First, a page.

When you write a play, what are you adding to the sum total of human experience?
I’ve been thinking a lot about media, these days, and why all of the performance ones exist. I see plays and read plays and wonder, what is this doing in a theater? What is it doing FOR theater? So many of them are structured like TV shows, mildly episodic, kitchen-sinkish, making no use of theater magic either onstage or in the transaction with their audience. Or they’re entirely spectacle, wowing us like fireworks, sometimes even with fireworks but without a good, strong story on which to hang the deadly pyrotechnics.
If playwrights are merely going to try to do the same things as movies or TV, live theater is doomed. That is, unless there’s a worldwide change either in the use of technology or the availability of electrical power. Because these days, we want it when we want it, and waiting to go to a scheduled performance will become a thing of the past.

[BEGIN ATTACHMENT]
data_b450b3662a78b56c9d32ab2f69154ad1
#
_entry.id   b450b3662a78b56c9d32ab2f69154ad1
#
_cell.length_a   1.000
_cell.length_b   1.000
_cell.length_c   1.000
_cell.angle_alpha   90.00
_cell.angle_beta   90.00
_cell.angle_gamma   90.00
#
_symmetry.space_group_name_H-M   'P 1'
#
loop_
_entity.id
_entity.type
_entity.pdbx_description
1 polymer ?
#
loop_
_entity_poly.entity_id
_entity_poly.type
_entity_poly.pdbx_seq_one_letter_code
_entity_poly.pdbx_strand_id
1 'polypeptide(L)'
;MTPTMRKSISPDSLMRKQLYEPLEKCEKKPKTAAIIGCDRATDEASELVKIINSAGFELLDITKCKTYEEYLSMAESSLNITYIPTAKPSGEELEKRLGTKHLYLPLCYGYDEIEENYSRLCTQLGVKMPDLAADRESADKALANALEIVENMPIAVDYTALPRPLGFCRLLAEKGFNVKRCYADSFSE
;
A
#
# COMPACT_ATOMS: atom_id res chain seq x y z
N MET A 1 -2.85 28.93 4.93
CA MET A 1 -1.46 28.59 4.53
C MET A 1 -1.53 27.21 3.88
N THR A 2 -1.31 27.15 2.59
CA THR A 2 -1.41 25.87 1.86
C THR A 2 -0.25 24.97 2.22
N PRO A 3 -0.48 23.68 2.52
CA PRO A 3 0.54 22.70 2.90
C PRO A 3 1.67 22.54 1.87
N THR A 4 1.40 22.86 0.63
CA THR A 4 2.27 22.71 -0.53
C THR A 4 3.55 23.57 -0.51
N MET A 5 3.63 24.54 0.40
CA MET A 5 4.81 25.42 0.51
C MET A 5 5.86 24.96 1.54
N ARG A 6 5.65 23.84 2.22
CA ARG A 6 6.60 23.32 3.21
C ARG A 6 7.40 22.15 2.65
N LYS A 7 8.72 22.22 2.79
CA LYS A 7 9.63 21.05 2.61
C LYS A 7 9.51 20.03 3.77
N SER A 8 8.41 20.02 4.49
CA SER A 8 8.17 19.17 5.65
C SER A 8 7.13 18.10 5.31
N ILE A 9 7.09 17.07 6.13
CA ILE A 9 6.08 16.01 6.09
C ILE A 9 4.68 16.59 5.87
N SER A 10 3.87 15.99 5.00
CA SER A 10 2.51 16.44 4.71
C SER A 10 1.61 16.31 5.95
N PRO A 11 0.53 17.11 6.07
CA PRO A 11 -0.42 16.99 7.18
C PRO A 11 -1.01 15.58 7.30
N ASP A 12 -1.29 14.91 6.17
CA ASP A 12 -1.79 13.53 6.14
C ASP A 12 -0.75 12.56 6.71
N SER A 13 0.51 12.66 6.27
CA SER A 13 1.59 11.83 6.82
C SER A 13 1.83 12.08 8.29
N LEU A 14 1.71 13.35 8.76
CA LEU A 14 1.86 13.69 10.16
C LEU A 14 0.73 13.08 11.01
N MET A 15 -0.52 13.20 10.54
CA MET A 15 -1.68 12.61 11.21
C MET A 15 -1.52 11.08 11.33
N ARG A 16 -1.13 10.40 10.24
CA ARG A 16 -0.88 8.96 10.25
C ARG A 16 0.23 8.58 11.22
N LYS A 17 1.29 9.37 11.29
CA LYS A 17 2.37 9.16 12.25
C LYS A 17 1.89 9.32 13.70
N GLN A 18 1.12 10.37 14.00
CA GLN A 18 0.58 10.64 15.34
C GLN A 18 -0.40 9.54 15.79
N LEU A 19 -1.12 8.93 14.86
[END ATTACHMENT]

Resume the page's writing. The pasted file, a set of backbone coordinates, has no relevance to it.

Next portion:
Maybe we can televise theater, record it for future viewing? Nah. Actors’ Equity Association won’t ever let that happen and anyway, then it’s merely “live” television. Not theater. Not the sense of wonder, the communal audience mind making synaptic leaps together, the exchange of breath and pheromones and electromagnetic auras.
Which is why I’m more and more enamored of magic realism, and of the kinds of storytelling that DEMAND the willing suspension of disbelief, rather than its opposite (which is not disbelief itself, it’s putting things so mundane on the stage that nobody would bother not to believe them).
Here’s my gauntlet, folks. Magic realism isn’t just for TYA, it’s likely the thing that will save live theater in the digital age.
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*if you have access to Strike Three, please let me know, I very much want to read that teleplay
**Just searched my hard drive, I’m stunned that I haven’t written about “the ma nishtanah moment” before, I use it as actor, writer, director. Another post will come of that.